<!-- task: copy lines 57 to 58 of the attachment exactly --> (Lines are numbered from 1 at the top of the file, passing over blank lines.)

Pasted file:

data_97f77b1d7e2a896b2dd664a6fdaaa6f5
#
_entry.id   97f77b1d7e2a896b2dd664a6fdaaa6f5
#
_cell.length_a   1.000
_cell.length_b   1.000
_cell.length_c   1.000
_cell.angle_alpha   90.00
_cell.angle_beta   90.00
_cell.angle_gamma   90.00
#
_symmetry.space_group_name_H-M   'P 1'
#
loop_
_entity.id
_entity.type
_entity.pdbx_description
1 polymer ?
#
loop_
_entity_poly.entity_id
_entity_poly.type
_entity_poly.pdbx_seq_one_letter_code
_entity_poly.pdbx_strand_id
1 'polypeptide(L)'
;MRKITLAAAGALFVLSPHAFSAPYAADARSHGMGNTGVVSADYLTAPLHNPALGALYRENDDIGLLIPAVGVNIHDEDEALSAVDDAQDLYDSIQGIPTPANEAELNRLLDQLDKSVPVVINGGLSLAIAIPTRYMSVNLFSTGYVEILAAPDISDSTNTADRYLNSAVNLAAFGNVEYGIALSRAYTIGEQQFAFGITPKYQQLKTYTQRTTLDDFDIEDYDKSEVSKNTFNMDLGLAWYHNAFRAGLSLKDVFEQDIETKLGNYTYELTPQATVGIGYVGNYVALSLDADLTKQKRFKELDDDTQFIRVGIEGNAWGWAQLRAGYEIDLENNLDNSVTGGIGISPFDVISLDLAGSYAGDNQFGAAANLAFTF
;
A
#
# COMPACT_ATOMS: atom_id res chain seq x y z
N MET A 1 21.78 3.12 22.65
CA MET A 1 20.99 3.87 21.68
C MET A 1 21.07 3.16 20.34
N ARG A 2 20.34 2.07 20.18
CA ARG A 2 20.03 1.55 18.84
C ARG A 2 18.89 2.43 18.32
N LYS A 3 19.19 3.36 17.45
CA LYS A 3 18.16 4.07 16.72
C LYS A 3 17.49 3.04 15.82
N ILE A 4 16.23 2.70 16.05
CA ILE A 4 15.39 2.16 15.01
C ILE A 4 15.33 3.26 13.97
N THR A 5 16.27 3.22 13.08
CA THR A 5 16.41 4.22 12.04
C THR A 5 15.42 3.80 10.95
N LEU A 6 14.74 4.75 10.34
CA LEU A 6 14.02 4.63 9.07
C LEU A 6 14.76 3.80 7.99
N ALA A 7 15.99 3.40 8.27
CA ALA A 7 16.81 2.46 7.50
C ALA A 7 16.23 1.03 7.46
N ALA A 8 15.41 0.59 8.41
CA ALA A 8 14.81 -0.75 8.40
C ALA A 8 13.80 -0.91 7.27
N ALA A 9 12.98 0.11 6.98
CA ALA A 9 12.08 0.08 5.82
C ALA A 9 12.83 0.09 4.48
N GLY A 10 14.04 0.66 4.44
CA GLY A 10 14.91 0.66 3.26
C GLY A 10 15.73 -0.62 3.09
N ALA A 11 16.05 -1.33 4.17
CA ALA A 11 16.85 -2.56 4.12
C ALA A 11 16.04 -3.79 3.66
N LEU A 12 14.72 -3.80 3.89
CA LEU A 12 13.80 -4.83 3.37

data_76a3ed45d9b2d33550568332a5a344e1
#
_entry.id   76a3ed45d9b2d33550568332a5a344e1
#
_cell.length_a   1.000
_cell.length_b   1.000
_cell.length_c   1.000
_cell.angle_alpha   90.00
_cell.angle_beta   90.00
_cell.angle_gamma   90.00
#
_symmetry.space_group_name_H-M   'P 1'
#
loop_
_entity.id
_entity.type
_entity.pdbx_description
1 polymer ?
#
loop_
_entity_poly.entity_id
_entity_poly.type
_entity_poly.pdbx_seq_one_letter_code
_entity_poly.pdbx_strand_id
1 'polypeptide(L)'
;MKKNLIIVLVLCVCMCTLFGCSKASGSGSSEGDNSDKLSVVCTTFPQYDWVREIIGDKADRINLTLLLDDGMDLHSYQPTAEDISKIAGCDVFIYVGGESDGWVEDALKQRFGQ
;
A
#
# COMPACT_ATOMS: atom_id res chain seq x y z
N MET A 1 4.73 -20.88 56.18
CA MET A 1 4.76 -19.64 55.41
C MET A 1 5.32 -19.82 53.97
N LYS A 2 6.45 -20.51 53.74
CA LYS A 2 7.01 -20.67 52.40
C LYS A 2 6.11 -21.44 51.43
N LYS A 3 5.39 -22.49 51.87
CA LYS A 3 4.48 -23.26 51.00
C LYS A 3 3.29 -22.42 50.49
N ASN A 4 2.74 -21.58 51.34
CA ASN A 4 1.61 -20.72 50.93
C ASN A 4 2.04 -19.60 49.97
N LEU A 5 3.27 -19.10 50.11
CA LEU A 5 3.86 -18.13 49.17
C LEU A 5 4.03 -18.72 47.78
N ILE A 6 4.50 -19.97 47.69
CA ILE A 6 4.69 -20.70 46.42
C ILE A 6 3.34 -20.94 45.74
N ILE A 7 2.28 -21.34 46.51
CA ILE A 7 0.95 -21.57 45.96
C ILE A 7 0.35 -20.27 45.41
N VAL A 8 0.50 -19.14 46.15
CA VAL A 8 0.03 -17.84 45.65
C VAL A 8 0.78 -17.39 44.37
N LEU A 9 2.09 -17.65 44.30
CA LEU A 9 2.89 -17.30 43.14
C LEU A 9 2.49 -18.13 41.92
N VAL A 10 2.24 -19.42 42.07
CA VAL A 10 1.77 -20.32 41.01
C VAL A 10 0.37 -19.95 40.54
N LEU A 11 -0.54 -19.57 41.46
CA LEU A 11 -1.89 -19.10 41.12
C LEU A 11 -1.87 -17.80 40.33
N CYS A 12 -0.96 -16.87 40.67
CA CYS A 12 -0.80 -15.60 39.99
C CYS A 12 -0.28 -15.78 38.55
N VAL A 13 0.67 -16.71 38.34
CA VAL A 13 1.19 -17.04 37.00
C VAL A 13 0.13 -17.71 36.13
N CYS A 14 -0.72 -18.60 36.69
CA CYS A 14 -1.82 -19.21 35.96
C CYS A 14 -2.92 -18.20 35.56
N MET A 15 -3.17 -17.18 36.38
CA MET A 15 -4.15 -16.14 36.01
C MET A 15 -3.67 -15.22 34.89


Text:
C ALA A 9 12.83 0.09 4.48
N GLY A 10 14.04 0.66 4.44